The Chronicles of Riddick: Ghosts of Furya

The Chronicles of Riddick: Ghosts of Furya

S.M. Welles

Nonfiction / Art

First Sergeant Jade Waters and her squad are deployed to investigate the remains of Furya years after the Necromonger Invasion that destroyed the planet. Drawn by dark rumors, Waters is determined to root out the truth; any and all knowledge is vital against the inevitable day the Necromongers reach Earth.The movies beg so many questions about Riddick's past. This is a work of fan fiction, a creative exploration of how Riddick became the sociopathic killer depicted in the films.
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A Question of Morals

A Question of Morals

S.M. Welles

Nonfiction / Art

Psychic Greg searches New York City's projects for people in need of help and finds a young woman who wants to break free from the life she has.When you've opened your mind so often, allowed it to journey on the other side of reality's mirror frequently, it changes. Small things, gaps left visible, a wafer thin barrier is all that separates the sides. Visions living in your head, memories pulled up from the past and acted out with clarity, past confusions solved painfully in dreams. Reality splitting. By remembering you reopen, old cuts bleed afresh. Welcome to madness.Based upon journal entries and notes written at the time, "The Mushroom Diaries" catalogue six of the trips the author and his boyfriend experienced as they allowed their mushroom induced visions to lead them through the streets and subways of London."The Mushroom Diaries" is the story of two people, a twisted romance coloured in glorious Technicolor.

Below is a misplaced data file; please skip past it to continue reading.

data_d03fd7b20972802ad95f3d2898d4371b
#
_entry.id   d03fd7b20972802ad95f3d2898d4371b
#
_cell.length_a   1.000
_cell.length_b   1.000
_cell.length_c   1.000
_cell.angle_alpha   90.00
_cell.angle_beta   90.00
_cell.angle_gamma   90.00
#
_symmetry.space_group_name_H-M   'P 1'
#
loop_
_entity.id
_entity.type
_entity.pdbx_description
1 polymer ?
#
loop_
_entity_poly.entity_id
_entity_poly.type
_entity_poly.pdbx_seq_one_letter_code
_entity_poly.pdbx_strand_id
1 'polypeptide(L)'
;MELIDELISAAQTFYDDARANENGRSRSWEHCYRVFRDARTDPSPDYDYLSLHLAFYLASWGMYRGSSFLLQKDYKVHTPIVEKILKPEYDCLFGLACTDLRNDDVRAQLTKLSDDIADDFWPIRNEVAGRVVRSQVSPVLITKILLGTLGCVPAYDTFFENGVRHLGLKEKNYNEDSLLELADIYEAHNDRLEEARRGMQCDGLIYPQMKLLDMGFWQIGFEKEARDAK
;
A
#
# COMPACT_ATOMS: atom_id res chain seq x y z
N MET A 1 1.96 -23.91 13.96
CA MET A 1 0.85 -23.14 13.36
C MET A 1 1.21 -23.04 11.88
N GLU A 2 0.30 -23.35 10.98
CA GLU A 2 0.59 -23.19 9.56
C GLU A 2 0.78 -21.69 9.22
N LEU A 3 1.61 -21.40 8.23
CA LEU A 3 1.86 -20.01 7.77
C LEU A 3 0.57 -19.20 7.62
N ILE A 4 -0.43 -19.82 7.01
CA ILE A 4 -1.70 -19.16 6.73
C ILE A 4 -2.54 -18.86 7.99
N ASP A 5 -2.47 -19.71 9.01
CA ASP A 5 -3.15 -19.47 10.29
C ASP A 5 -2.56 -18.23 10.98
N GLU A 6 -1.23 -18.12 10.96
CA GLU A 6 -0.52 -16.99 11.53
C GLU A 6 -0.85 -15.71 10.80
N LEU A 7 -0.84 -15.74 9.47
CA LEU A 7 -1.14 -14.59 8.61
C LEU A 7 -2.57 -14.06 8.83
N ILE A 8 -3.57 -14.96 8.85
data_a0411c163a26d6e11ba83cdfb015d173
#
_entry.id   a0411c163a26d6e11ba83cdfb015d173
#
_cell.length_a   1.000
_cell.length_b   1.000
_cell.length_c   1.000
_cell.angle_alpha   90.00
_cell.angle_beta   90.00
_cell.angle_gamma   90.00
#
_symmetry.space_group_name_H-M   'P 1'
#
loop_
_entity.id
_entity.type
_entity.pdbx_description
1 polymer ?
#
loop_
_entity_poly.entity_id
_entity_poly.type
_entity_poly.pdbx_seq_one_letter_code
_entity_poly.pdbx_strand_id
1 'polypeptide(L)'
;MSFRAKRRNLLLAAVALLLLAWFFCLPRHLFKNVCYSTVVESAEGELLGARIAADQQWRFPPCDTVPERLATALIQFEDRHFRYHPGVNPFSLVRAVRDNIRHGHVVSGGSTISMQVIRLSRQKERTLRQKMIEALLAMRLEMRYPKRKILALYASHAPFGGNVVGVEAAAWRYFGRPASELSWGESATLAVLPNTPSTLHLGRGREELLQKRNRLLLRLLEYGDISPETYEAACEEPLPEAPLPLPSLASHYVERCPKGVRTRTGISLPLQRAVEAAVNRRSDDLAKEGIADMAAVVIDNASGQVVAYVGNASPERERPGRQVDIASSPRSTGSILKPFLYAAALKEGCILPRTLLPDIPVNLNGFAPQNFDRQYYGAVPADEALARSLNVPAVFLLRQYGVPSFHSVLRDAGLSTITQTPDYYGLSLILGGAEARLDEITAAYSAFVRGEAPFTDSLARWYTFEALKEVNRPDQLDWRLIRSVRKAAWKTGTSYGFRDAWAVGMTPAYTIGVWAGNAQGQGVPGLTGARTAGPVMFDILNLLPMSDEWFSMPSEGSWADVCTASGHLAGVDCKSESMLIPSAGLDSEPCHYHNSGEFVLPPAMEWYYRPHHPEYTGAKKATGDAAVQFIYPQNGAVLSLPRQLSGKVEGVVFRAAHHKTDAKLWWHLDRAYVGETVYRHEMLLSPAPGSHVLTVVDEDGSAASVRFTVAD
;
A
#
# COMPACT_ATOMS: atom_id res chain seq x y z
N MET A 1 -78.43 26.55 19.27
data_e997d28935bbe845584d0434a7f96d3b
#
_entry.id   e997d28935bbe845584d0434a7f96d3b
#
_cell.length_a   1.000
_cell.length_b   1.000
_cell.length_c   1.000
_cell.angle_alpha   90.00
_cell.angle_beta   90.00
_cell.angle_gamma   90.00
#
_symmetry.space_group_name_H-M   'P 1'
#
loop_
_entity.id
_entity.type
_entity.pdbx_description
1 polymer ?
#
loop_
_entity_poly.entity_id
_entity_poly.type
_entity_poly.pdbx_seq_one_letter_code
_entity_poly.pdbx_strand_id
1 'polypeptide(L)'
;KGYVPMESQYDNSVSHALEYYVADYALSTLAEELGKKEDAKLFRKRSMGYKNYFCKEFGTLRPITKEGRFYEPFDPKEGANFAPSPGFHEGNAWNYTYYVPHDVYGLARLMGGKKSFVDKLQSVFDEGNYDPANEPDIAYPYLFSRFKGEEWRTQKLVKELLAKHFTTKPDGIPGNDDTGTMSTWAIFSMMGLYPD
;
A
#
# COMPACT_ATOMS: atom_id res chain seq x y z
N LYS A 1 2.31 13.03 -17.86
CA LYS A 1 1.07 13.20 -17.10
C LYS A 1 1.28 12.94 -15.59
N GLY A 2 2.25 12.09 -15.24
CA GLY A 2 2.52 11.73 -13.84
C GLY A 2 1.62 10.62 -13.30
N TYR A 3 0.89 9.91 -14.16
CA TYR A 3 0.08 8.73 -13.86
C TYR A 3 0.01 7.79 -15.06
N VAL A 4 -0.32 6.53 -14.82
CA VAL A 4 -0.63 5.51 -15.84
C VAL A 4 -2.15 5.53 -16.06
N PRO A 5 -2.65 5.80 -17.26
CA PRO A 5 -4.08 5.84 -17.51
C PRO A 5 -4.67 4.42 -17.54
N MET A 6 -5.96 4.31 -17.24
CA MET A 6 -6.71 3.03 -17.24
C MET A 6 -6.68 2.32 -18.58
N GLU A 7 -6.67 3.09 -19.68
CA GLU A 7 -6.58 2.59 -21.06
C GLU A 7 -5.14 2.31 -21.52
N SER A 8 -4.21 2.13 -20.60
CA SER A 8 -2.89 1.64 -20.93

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Aerigo: An Origins Tale

Aerigo: An Origins Tale

S.M. Welles

Nonfiction / Art

Having been jailed for surviving unscathed after a tree falling on him, Bear finds himself fed up with local superstition and tries to break out of jail without anyone noticing.In this short story, Thomas Wingefeld comes face to face with the horror of his existence as a result of betraying his good friend Arthur. He never meant to be a liar, a monster, a heathen, but that is what he became. And with each passing day, with each lie piled on top of the other, he can only hope to die. Not for himself, but for Arthur, his angel and savior. Arthur is the sole content of absolute truth, which starkly contrasts the half and eighth and forty-elevenths truths Wingefeld and all the other beasts tell themselves to justify their sins from so long ago. And the only way to heal, to find forgiveness, is to die. He must give of himself what he forced Arthur to surrender thirty-two years ago. That way he can truly say "I'm sorry."
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